How do we care for our own and other’s wellbeing? How do we harness practical tools at our disposal to improve our quality of life? These were the big questions being tackled at the Chevening CIS Conference in November. Hosted by the Russia Chevening Alumni Association with the British Embassy in Moscow, the event attracted speakers from all over Central Asia and further afield. Guests were able to attend talks on everything from museums and their role in wellbeing, to how NGOs have a part to play in positive urban development.

Chevening Alumna, Akmaral Sman (2017) was invited to speak on the hidden perks of sisterhood – in essence, why it is important to empower women. Akmaral hails from Kazakhstan. She came to the UK to study public administration at Queen Mary, University of London, during which time she stumbled upon the EY Foundation in London. They had a social entrepreneurship start-up programme for people without business experience who were interested in combining social activism with entrepreneurship. She remembers the work and research she did at this time as causing her to realise the disparity in how women and men are paid for their work; ‘I got triggered by that’.

This realisation has led Akmaral to her current work as a gender specialist at the United Nations in Kazakhstan, and in turn to speaking at the Moscow CIS Conference. The crux of her talk in November concerned her passion for inclusivity and why it’s important to involve women both generally and in development discussions in order to ensure their conditions in society. A great concern of hers is the continued prevalence of ‘women’s work’ in the household going unvalued. ‘Even now we don’t recognise the work of women as real work. If you monetarise the time they spend on taking care, doing domestic work, it would actually be very valuable time and valuable income’.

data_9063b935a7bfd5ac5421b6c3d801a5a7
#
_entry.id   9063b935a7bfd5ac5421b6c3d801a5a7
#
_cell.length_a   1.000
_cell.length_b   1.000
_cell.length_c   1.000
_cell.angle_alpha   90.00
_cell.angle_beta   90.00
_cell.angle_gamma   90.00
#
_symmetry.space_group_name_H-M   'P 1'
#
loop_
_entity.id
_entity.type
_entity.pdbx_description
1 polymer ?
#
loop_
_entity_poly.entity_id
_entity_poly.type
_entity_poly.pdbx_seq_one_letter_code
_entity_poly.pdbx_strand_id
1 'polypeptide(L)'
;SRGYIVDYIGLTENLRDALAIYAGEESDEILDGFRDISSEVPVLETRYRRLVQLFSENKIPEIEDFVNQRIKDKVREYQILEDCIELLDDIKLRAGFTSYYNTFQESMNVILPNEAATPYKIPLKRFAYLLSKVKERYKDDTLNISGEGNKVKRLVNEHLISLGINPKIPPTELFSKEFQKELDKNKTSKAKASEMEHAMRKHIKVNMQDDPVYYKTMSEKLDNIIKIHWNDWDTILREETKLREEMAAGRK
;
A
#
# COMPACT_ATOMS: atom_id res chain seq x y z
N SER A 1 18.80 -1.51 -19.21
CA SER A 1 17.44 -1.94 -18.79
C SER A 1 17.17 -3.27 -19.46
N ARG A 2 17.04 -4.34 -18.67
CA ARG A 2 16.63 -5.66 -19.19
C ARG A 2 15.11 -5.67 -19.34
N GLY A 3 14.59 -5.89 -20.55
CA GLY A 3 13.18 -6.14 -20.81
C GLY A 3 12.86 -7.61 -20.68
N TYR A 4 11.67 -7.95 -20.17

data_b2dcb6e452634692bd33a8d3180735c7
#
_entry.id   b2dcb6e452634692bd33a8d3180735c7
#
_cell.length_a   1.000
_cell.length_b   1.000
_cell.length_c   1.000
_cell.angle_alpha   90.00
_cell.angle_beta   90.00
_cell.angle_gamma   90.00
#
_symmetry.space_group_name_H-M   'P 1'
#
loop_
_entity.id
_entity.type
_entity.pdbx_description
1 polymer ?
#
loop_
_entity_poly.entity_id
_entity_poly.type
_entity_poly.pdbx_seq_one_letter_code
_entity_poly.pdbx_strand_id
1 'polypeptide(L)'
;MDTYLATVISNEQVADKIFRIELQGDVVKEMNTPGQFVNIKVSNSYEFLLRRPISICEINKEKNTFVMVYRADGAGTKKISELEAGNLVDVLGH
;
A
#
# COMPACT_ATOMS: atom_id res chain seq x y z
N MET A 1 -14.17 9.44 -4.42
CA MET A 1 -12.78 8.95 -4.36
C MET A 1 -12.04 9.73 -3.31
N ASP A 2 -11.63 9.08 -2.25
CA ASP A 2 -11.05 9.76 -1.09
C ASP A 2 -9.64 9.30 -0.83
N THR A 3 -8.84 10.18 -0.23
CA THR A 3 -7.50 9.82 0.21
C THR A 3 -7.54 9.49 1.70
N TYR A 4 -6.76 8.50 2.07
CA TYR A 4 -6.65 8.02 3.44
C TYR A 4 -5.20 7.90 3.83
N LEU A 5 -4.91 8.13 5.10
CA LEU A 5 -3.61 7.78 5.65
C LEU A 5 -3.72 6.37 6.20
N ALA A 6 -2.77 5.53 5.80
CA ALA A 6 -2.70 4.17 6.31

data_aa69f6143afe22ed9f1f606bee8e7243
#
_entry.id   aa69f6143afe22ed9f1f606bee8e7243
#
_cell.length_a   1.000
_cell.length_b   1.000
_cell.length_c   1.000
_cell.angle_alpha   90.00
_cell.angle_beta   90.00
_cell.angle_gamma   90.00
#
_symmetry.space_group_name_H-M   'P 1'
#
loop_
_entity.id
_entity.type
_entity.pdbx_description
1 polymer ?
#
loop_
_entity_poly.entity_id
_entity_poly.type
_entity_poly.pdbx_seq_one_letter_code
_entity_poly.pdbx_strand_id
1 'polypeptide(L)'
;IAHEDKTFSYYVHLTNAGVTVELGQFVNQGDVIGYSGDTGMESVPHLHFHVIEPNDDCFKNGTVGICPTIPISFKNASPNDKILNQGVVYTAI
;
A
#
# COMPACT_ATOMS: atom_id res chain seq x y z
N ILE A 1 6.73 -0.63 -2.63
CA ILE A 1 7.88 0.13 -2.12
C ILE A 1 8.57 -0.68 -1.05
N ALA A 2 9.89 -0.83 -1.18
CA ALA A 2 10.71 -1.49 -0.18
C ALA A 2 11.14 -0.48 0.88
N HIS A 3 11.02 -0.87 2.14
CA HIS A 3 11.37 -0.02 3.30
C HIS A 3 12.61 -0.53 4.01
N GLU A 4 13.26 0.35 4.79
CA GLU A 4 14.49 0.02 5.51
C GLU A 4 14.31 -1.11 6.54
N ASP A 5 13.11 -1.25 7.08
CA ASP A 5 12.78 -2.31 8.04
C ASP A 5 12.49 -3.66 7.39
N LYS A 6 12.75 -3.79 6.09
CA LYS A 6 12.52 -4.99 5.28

She is also very sceptical of the statistics that place large numbers of women in high profile career paths. ‘We are being tricked by the numbers… for example, if the stats say over 50% of women are in the civil service, what does that mean? You need to dig into the numbers and the details to know at which professional level women are working in the state. Are those women decision makers? In most cases, it says we have a majority of women being represented in the state, but when you dig down you find that even in the local municipalities, some regions of Central Asia have no women as head of the office or department.’

Akmaral now works to promote gender equality from the UN in Kazakhstan, and her message to fellow Cheveners is simple: ‘Take any opportunity to engage with different people because it really shapes the way we think and the way we see, and it makes sense to think in a way where we don’t leave anyone behind. Expose yourself to wider communities and learn from their perspective, then keep this in mind when you’re launching any projects’.